Golden California poppies get all the glory, and it’s true that a hillside ablaze in spring is hard to beat, but don’t shortchange another native wildflower with the perhaps-too-cute name of baby blue eyes (Nemophila menziesii). Pools and puddles of these pale blue flowers drench hillsides for weeks in March and April. Up close, it’s evident that there are actually two colors at play – medium-blue petals and a white eye – so the effect from a distance is pale and watery. If you sow the seed in your garden now, your yard can swim in this amazing color as well.
The color of baby blue eyes is a hard one to beat.
Photo Credit: Robert Smaus
Try baby blue eyes next to a sidewalk.
Photo Credit: Robert Smaus
True, California poppies are the perfect wildflower. They do great in the garden, growing like the proverbial weed, blooming in spring and then again in most gardens come autumn. All you have to do is toss some seed on the ground, and bam! While most of the other spectacular California wildflowers are harder to grow than you might think, baby blue eyes is not. It’s not as easy to grow as a poppy, but it comes pretty darn close.
Baby blue eyes takes some shade, but the plant gets kind of floppy with more than a half-day of it. So before you sow your seed, find a sunny spot in your garden, remembering that shadows grow longer in winter and won’t be in the same spot come spring.
Rake and loosen the soil surface, then sow seed in October, November or even December. Keep the area damp, and the seed should sprout within two weeks. The trick is to plant just before a good rainstorm, so Mother Nature can moisten the ground. (You can also germinate seed with a gentle spray from the garden hose, but nothing helps plants sprout like real rain.)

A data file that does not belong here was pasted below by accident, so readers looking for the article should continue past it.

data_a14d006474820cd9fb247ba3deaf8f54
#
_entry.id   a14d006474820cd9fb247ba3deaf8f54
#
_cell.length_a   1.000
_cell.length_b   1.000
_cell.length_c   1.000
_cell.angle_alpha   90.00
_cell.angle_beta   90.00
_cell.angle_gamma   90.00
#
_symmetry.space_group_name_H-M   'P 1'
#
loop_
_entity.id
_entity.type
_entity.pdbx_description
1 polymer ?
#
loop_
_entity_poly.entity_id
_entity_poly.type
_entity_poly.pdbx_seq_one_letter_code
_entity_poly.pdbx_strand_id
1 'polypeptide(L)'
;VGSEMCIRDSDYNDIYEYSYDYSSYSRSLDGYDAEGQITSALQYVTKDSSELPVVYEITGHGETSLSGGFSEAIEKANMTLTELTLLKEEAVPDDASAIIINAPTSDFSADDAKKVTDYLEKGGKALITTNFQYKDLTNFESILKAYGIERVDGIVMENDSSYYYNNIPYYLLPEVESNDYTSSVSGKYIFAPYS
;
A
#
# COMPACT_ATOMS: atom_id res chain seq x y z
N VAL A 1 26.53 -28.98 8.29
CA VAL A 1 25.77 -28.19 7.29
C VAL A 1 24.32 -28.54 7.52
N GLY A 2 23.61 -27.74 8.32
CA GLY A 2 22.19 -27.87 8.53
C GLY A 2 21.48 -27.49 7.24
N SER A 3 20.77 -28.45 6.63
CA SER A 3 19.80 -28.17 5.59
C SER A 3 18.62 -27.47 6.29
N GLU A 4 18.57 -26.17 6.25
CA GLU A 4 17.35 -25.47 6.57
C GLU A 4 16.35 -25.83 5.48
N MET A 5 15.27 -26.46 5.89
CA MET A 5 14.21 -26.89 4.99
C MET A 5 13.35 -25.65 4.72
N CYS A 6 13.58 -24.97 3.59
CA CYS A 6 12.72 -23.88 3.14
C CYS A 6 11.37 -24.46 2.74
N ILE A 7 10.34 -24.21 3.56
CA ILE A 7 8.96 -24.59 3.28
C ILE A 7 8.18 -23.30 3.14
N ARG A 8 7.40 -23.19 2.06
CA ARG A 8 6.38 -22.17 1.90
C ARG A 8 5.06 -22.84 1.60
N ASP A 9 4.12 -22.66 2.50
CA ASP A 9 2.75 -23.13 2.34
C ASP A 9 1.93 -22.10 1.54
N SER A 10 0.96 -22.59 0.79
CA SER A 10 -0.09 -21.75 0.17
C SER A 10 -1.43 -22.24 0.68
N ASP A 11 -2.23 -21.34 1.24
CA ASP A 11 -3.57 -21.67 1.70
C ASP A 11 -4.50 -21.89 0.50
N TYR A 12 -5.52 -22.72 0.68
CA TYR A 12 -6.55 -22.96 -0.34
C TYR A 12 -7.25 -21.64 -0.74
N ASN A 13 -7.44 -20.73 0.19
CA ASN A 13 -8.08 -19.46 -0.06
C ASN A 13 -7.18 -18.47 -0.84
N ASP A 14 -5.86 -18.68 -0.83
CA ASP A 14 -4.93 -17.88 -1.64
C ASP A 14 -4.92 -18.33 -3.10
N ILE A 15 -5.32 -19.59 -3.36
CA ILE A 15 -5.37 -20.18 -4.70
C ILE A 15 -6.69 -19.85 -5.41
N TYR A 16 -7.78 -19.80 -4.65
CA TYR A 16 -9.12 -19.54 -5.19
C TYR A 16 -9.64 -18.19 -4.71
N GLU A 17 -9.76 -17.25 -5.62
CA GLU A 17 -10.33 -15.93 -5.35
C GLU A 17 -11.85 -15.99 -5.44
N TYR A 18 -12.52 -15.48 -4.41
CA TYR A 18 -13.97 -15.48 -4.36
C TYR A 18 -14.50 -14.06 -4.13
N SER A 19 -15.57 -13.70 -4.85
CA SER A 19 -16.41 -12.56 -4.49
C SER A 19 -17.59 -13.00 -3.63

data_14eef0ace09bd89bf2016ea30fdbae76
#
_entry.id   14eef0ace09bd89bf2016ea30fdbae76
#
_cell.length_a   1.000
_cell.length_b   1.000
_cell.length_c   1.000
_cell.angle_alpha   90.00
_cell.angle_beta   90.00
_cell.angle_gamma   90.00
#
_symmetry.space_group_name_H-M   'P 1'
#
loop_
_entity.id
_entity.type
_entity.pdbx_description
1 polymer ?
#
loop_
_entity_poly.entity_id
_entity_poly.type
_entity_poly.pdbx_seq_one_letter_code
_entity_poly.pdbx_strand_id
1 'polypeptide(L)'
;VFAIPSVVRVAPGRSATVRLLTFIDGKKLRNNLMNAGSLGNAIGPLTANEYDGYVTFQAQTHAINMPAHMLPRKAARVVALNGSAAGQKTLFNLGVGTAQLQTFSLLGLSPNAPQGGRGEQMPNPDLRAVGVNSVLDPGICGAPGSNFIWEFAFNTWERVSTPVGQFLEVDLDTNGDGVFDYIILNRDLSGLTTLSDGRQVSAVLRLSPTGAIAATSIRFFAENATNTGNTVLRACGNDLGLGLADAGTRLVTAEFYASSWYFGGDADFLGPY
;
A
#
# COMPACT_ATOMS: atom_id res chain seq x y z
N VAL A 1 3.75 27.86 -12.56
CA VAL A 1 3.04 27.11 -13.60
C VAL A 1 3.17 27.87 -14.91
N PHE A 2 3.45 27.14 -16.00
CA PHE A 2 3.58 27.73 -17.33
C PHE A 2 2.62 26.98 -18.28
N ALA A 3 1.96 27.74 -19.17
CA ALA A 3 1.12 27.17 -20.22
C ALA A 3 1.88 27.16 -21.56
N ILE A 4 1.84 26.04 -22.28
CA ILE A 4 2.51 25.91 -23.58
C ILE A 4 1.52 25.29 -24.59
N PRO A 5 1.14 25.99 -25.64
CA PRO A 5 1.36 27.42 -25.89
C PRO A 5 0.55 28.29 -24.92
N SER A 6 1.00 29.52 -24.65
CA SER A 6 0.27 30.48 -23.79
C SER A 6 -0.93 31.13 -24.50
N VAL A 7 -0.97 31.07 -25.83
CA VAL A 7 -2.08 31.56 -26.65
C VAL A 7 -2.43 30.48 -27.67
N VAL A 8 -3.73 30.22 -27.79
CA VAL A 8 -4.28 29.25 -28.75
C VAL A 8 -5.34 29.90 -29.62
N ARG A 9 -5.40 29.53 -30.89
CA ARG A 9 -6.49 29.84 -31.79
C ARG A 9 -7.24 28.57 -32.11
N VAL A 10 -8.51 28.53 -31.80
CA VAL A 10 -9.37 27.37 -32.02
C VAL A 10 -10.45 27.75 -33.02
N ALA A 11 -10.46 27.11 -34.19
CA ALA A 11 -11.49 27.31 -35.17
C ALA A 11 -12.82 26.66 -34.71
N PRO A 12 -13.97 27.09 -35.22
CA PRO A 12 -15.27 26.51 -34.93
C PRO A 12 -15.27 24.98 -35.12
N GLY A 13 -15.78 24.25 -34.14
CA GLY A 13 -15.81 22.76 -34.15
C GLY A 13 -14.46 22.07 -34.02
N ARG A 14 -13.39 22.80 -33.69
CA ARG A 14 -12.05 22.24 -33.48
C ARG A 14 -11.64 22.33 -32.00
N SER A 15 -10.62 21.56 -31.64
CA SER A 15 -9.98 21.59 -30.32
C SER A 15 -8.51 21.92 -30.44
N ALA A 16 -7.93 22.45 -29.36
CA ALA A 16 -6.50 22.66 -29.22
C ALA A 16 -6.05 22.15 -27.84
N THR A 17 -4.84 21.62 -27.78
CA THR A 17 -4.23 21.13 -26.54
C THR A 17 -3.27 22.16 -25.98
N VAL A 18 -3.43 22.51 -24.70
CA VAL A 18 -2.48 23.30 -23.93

As with all wildflowers, cover seedbeds with bird netting or a light mulch (about ¼ inch) or there will be nothing left to sprout – birds love the seed and tiny seedlings. Also make sure to bait for slugs and snails or you won’t know the seed even sprouted – the pests will eat them all in one night!
Remember not to overwater these natives once they’re growing. As with other native wildflowers, baby blue eyes does best with watering that tapers off through the season, from a good soaking twice a week in the beginning to almost none during flowering peak.
One accomplished Los Angeles gardener grew this beautiful blue wildflower under yellow daffodils, and it was a lovely pairing. In my crowded garden, I’ve grown them between slow-to-mature vegetables, such as garlic. I’ve also mixed them with taller flowers and planted them in “hopeless” bare dirt next to the sidewalk. The flowers are a remarkable color unlike anything else in the garden, so I almost always find a place for them. If not, I make sure to visit their wild brethren in the hills come spring. A year without that amazing pale blue would be a dreary year indeed!